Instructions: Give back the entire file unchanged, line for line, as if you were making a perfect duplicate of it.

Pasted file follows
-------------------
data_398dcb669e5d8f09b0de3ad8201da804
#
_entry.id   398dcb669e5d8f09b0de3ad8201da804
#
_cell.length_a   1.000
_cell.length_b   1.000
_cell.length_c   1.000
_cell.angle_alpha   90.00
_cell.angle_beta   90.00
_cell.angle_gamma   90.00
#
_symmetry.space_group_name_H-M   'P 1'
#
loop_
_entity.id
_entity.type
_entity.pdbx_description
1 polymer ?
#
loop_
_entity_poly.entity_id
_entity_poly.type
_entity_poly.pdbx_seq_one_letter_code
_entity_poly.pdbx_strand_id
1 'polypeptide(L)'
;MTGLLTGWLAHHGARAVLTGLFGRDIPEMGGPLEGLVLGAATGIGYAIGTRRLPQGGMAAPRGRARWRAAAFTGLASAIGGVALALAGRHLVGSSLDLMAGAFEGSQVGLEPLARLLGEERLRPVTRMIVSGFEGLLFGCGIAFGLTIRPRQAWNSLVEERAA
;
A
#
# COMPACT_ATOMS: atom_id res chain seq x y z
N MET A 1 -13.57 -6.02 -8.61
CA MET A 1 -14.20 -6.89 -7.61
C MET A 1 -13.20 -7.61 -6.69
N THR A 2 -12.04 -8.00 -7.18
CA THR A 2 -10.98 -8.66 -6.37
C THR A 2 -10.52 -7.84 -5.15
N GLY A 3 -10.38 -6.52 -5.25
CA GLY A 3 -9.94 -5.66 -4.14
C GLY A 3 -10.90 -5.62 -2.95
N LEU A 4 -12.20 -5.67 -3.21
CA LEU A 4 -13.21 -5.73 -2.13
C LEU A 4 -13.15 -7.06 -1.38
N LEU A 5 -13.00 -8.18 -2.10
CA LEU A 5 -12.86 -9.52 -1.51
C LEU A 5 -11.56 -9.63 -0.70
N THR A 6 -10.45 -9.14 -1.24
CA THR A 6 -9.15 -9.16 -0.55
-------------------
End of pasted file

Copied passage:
data_398dcb669e5d8f09b0de3ad8201da804
#
_entry.id   398dcb669e5d8f09b0de3ad8201da804
#
_cell.length_a   1.000
_cell.length_b   1.000
_cell.length_c   1.000
_cell.angle_alpha   90.00
_cell.angle_beta   90.00
_cell.angle_gamma   90.00
#
_symmetry.space_group_name_H-M   'P 1'
#
loop_
_entity.id
_entity.type
_entity.pdbx_description
1 polymer ?
#
loop_
_entity_poly.entity_id
_entity_poly.type
_entity_poly.pdbx_seq_one_letter_code
_entity_poly.pdbx_strand_id
1 'polypeptide(L)'
;MTGLLTGWLAHHGARAVLTGLFGRDIPEMGGPLEGLVLGAATGIGYAIGTRRLPQGGMAAPRGRARWRAAAFTGLASAIGGVALALAGRHLVGSSLDLMAGAFEGSQVGLEPLARLLGEERLRPVTRMIVSGFEGLLFGCGIAFGLTIRPRQAWNSLVEERAA
;
A
#
# COMPACT_ATOMS: atom_id res chain seq x y z
N MET A 1 -13.57 -6.02 -8.61
CA MET A 1 -14.20 -6.89 -7.61
C MET A 1 -13.20 -7.61 -6.69
N THR A 2 -12.04 -8.00 -7.18
CA THR A 2 -10.98 -8.66 -6.37
C THR A 2 -10.52 -7.84 -5.15
N GLY A 3 -10.38 -6.52 -5.25
CA GLY A 3 -9.94 -5.66 -4.14
C GLY A 3 -10.90 -5.62 -2.95
N LEU A 4 -12.20 -5.67 -3.21
CA LEU A 4 -13.21 -5.73 -2.13
C LEU A 4 -13.15 -7.06 -1.38
N LEU A 5 -13.00 -8.18 -2.10
CA LEU A 5 -12.86 -9.52 -1.51
C LEU A 5 -11.56 -9.63 -0.70
N THR A 6 -10.45 -9.14 -1.24
CA THR A 6 -9.15 -9.16 -0.55